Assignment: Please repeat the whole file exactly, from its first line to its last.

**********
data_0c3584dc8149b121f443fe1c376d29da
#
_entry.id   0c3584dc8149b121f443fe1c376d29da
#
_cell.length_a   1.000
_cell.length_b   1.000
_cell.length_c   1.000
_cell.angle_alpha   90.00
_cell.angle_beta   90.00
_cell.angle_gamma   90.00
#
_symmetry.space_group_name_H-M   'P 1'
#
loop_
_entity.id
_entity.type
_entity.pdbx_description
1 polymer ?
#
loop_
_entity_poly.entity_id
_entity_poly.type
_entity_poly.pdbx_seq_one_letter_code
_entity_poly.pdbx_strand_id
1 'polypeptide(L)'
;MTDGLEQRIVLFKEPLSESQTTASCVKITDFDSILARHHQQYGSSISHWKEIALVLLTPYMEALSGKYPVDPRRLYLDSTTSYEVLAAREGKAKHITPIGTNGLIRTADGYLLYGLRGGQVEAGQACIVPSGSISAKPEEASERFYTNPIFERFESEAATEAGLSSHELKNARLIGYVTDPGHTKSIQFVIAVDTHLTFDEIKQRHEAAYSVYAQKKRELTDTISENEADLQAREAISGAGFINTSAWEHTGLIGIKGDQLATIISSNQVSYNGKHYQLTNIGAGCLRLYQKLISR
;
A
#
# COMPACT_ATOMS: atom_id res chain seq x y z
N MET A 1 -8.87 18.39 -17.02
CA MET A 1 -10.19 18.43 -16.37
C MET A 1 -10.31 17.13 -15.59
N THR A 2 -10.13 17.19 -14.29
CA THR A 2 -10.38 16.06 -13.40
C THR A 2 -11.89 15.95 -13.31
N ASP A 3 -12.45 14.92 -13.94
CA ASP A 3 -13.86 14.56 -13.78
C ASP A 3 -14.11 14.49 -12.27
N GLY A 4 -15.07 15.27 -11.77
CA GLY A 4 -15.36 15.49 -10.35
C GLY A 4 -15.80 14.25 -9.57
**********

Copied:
data_0c3584dc8149b121f443fe1c376d29da
#
_entry.id   0c3584dc8149b121f443fe1c376d29da
#
_cell.length_a   1.000
_cell.length_b   1.000
_cell.length_c   1.000
_cell.angle_alpha   90.00
_cell.angle_beta   90.00
_cell.angle_gamma   90.00
#
_symmetry.space_group_name_H-M   'P 1'
#
loop_
_entity.id
_entity.type
_entity.pdbx_description
1 polymer ?
#
loop_
_entity_poly.entity_id
_entity_poly.type
_entity_poly.pdbx_seq_one_letter_code
_entity_poly.pdbx_strand_id
1 'polypeptide(L)'
;MTDGLEQRIVLFKEPLSESQTTASCVKITDFDSILARHHQQYGSSISHWKEIALVLLTPYMEALSGKYPVDPRRLYLDSTTSYEVLAAREGKAKHITPIGTNGLIRTADGYLLYGLRGGQVEAGQACIVPSGSISAKPEEASERFYTNPIFERFESEAATEAGLSSHELKNARLIGYVTDPGHTKSIQFVIAVDTHLTFDEIKQRHEAAYSVYAQKKRELTDTISENEADLQAREAISGAGFINTSAWEHTGLIGIKGDQLATIISSNQVSYNGKHYQLTNIGAGCLRLYQKLISR
;
A
#
# COMPACT_ATOMS: atom_id res chain seq x y z
N MET A 1 -8.87 18.39 -17.02
CA MET A 1 -10.19 18.43 -16.37
C MET A 1 -10.31 17.13 -15.59
N THR A 2 -10.13 17.19 -14.29
CA THR A 2 -10.38 16.06 -13.40
C THR A 2 -11.89 15.95 -13.31
N ASP A 3 -12.45 14.92 -13.94
CA ASP A 3 -13.86 14.56 -13.78
C ASP A 3 -14.11 14.49 -12.27
N GLY A 4 -15.07 15.27 -11.77
CA GLY A 4 -15.36 15.49 -10.35
C GLY A 4 -15.80 14.25 -9.57